So, we know a guy. And he's renovating a 1902 house on Schiller Park in German Village. And he's retained all of the historic character of the place, and re-arranged some parts and restored others back to their glorious past. And the place is looking fabulous so far. And when it was all said and done, he had various and sundry pieces and parts left over. A couple doors here, a stack of window crowns there, and framing and molding and lintels and such. And this darling man offered to let us pick through them and see what we could take for use in our own house. And this evening after work we did just that. Jim led us down to the basement where his contractors had neatly stacked all of the leftover trim and doors and told us to "have at it." We were permitted to load anything into the VW van that we thought we could use.
We started with the doors. We thought we'd start easy with a little (thinner than the others) 6-panel door. It is THE heaviest door I have ever carried. Jim delighted in informing us "That's because it's quartersawn old growth red oak!!!" (This was the first, but not the last time we would hear that accolade throughout the venture! In fact, it was intoned any time he thought we were wavering about taking a piece "but it's quartersawn old growth red oak! You can't find that anymore! Your trim guy will figure out something to do with it!) It took Eric and I carefully maneuvering it up the stairs and around corners to the car moving VERY slowly and extra cautiously to avoid dinging Jim's newly stained trim. Two more six-panel doors and a french door were all (of the doors) we could fit. We are happy to report that no trim was damaged during the door transplanting.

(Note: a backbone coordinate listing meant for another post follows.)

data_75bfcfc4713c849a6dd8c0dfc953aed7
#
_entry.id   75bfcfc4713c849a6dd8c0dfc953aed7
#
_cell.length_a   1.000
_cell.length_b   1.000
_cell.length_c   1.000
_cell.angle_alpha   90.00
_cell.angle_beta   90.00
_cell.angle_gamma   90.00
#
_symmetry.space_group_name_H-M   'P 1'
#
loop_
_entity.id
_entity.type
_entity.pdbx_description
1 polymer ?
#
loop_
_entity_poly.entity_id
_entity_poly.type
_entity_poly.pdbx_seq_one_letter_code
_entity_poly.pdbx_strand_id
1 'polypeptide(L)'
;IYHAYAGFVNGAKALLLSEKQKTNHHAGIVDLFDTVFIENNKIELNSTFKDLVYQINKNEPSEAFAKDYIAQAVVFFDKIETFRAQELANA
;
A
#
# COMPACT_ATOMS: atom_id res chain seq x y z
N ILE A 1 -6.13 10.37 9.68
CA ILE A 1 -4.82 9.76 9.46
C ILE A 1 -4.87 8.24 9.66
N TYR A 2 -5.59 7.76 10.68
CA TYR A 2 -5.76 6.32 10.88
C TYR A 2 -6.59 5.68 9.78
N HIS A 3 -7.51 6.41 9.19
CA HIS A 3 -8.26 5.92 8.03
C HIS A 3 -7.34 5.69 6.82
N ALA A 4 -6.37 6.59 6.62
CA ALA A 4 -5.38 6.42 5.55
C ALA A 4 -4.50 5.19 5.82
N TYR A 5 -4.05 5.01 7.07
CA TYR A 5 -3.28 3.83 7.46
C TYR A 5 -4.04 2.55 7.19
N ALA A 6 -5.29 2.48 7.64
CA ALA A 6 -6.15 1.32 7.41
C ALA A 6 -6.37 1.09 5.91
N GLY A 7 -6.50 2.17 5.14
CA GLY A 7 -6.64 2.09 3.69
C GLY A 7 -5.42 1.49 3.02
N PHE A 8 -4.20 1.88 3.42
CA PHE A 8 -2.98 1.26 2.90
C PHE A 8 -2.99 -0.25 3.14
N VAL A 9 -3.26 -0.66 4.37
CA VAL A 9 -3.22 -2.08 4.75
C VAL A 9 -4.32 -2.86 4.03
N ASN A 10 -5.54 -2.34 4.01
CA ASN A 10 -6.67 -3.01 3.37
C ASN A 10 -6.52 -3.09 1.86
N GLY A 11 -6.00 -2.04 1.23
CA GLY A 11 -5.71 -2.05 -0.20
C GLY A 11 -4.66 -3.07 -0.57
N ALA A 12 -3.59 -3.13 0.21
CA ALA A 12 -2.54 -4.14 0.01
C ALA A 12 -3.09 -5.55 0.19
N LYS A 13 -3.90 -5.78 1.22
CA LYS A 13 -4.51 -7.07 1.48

Next, our eyes fell upon a stack of window crowns and LIT UP! Every window crown in our house was looonnnggg gone. We know that they were there once upon a time because their imprint was left on the old wallpaper and plaster. We gleefully loaded them all into the van and noted that they were perfect for our place as our home is the same era (1903ish) as Jim's. Next up was piece upon piece of framing for the windows and doors. At this moment Jim had the brilliant idea to open the basement window and feed the trim out of it and straight to the car....perfect. Halfway down the pile we discovered two very long, perfect crown pieces..."What were these for?" I inquire...figuring they were so awesome that we'd figure out SOMETHING to do with them..."Those were over the pocket door, silly!" says Jim...WOO-HOO!!! (Yes, that deserved three exclamation points!) Assuming they fit, we've got original crowns for the ones we uncovered! And the casing for the pocket doors was there too (was)...and many door frames (ciao)...and baseboard trim (sayonara)...and a large pile of lintels (gone). And the marvelous James donned jeans and a t-shirt and spent over an hour helping us load it all into the van (we think he was sneaking extra stuff in there he wanted rid of too). Tis good to have friends. THANKS JIM!
"I'm giving you a two minute head start and then I'm calling the police and tell them you were raiding my house!" (They never caught up to us so we assume he was kidding or he forgot!)
We headed straight for the house and unloaded it all into the living room. And this night visions of lovely historic old growth quartersawn red oak trimming our windows and doors will dance in our heads.